One of the joys of an early season trip is the ritual of sweeping aside winter cobwebs as you wave a fly rod around on a warm day. Picture humans wearing stupid grins.
Early season fishing for Largemouth bass is popular in central Oregon at Davis Lake, a fly-only fishery.
Parked in the northern latitutudes, this region has few warmwater fisheries. But, in-between bouts with howling winds and sleet, come a few days where the bass can provide great sport (and a palate-pleasing platter of bass filets!)
There are usually three weeks of fishing available before the general trout season opens the last weekend in April, and numerous anglers use this time for bass fishing. In the cool weather, the action is almost all subsurface, with just a few balmy days when there might be popper action.
A couple of seasons ago, a fishing buddy was raving about a new bass fly Larry Godrey had created. Larry grew up fishing for bass with spinning gear. He is now a dedicated fly angler, and has the rep as an expert bass fly fisher. Larry can be found at Davis Lake, bass flies in hand, from March through October.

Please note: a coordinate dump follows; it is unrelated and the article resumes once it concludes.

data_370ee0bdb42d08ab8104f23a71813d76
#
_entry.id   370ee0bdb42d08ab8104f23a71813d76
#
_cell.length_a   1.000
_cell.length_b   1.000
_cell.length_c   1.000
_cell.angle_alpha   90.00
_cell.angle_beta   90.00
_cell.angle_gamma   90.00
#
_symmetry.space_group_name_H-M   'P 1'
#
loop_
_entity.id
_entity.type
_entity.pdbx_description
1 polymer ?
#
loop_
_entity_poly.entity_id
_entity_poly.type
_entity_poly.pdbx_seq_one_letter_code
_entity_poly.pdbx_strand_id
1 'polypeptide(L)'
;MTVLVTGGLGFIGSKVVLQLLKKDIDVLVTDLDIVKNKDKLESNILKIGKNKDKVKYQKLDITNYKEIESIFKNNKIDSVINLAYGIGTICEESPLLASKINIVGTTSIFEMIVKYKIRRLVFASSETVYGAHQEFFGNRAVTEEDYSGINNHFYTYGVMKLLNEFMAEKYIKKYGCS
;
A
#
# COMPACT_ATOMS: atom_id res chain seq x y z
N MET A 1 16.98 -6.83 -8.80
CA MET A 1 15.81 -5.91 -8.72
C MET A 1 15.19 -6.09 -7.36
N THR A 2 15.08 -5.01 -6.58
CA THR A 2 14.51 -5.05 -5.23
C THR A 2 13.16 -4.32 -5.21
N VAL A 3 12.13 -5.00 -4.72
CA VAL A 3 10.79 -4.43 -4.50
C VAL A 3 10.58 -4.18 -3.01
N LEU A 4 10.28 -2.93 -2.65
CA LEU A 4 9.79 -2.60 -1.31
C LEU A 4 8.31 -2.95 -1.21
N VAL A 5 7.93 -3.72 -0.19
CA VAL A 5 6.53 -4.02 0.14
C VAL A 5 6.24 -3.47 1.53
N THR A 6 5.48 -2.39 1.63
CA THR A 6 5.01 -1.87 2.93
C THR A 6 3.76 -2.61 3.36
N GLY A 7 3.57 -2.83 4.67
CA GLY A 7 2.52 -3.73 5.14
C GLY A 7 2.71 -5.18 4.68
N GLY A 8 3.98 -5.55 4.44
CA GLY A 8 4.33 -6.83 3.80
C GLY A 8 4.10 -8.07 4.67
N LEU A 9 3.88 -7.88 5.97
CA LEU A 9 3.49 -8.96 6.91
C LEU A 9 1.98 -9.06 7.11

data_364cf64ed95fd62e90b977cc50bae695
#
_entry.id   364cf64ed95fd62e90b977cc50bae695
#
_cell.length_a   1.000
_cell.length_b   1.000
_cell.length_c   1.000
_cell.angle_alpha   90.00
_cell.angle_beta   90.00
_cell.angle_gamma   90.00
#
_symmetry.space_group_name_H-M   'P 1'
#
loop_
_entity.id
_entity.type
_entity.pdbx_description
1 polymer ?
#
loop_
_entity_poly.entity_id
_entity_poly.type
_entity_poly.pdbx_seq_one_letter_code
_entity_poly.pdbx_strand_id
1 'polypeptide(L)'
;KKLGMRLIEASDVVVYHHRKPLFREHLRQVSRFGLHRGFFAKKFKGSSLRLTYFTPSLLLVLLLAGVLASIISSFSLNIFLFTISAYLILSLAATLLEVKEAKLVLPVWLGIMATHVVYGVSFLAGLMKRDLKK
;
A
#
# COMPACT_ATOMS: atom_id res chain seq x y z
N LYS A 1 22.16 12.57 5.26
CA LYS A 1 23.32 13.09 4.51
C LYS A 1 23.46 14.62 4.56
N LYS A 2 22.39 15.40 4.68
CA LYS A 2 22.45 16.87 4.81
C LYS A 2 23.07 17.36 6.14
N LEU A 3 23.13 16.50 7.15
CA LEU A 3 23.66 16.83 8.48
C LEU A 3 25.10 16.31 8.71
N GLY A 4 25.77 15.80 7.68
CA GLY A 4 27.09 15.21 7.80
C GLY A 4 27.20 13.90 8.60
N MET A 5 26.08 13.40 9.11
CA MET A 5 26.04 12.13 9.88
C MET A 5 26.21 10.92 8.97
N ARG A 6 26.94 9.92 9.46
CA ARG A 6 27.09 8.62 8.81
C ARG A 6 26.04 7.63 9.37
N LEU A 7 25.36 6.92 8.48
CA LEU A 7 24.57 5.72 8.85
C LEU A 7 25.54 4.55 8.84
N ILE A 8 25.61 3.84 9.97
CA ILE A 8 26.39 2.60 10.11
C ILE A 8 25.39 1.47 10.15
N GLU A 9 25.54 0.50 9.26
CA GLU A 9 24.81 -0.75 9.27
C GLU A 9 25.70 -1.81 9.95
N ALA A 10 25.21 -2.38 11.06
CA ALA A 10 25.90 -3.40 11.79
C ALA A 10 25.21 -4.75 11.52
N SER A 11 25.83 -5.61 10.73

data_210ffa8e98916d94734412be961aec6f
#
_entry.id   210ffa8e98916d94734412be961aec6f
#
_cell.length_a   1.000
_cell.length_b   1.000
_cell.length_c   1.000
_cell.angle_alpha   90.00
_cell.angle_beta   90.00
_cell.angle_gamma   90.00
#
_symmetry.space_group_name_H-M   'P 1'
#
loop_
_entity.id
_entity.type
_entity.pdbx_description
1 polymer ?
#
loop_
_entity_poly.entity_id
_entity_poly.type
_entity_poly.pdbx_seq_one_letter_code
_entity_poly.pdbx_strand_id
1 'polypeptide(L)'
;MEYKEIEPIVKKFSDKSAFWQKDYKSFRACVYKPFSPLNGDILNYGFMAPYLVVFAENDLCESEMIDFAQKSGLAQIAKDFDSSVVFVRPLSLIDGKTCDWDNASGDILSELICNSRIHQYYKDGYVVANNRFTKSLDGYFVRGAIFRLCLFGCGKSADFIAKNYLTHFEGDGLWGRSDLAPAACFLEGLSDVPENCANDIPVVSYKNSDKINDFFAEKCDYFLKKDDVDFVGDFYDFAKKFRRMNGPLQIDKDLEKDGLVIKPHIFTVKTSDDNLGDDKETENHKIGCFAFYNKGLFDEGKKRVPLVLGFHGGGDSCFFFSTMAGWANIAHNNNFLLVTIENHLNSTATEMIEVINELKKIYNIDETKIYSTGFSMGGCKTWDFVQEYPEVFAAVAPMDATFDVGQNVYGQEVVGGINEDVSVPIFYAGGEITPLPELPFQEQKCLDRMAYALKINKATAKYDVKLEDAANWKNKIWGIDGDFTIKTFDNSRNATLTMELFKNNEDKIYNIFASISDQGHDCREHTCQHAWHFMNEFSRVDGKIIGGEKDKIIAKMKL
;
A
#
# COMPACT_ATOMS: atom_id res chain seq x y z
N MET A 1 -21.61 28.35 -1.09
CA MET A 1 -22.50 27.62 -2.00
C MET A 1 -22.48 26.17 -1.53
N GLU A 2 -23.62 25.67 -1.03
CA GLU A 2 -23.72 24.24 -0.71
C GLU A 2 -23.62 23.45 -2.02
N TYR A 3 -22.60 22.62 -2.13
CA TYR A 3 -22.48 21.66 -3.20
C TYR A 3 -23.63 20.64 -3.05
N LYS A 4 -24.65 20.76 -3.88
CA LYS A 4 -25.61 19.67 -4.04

As these things go (sure you have had the experience), I was only able to study Larry’s original for a glance, then went home to attempt to tie something similar. At the tying bench, I whipped out a variation based both on materials at hand, and on a favorite color combination that had been successful in past seasons.
This Frankenstein creation, a cross-eyed variation of Larry’s original fly, was dubbed “Larry’s Lizard” and the rest is history. It’s been a wildly effective pattern for multiple anglers in multiple seasons at Davis Lake. Last spring, it was the ONLY fly I used for largemouths, and I had a couple days with a lot of action and a heavy stringer of keepers.